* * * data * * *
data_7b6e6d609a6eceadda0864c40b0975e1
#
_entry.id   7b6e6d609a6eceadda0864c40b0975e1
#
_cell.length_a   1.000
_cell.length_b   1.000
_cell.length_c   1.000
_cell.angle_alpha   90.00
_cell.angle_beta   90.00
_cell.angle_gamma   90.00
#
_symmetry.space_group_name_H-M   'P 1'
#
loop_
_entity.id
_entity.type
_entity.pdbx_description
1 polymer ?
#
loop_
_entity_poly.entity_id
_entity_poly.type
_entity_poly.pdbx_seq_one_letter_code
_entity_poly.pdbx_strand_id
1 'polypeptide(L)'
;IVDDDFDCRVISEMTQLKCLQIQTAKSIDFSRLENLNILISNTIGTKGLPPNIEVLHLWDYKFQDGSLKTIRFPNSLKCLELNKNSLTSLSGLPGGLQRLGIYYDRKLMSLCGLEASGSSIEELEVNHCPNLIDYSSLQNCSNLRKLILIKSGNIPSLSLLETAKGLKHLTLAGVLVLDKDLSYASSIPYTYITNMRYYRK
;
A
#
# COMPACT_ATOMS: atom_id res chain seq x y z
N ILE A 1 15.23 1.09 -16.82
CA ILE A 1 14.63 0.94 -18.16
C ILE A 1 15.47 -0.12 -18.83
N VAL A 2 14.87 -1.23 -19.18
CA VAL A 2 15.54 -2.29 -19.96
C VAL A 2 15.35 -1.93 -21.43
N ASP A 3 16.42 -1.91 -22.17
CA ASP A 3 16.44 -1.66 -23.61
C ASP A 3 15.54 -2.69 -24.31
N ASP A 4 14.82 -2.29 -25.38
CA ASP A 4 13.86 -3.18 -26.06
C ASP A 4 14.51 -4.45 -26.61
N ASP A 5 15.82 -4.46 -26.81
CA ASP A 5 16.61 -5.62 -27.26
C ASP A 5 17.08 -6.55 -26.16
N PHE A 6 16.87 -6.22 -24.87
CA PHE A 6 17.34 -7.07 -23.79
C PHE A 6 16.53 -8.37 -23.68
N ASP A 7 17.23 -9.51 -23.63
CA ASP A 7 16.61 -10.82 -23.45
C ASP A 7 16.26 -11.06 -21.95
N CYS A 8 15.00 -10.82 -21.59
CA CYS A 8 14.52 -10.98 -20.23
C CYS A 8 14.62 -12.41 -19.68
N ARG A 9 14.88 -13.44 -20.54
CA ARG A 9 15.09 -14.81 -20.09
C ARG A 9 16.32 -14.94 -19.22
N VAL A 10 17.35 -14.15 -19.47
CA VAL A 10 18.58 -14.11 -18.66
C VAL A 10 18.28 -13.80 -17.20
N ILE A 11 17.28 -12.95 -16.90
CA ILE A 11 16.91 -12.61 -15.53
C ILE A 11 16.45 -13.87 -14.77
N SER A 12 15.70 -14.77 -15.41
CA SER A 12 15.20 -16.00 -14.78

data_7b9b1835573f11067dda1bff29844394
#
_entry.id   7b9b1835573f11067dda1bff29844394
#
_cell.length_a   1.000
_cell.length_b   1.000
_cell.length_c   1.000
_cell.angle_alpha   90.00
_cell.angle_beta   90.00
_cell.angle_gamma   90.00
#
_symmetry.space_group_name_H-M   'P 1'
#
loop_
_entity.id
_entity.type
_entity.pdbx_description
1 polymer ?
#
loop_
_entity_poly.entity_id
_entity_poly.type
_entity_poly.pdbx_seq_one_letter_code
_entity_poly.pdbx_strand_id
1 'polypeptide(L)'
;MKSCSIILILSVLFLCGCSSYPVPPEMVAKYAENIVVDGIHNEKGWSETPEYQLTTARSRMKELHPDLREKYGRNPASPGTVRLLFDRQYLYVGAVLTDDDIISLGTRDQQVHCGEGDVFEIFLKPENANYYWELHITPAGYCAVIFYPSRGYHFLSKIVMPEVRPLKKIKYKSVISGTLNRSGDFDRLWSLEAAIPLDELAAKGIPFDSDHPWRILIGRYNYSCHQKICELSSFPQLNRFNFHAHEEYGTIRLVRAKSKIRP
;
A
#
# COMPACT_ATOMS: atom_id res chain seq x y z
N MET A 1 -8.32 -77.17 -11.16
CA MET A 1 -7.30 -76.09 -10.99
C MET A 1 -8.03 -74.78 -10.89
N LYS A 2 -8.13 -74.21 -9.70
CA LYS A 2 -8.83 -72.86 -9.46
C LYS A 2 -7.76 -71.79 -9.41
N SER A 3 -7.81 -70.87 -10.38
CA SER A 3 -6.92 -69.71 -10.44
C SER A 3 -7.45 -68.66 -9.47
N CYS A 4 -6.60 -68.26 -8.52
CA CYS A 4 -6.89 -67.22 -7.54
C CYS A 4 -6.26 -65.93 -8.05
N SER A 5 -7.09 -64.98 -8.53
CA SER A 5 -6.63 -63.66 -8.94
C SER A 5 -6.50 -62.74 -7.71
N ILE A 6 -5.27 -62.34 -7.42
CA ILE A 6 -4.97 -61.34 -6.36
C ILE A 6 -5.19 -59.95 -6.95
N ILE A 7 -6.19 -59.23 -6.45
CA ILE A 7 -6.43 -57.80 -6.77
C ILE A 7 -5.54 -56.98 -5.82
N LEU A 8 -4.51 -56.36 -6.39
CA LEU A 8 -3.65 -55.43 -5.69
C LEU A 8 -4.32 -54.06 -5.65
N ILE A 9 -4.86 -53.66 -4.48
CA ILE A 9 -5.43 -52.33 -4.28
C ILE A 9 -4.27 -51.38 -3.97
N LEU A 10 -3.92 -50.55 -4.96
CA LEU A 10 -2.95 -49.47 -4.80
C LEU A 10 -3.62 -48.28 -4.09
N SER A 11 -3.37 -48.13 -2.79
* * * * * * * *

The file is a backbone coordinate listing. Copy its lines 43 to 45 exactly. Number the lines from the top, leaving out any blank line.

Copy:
N ASP A 5 15.82 -4.46 -26.81
CA ASP A 5 16.61 -5.62 -27.26
C ASP A 5 17.08 -6.55 -26.16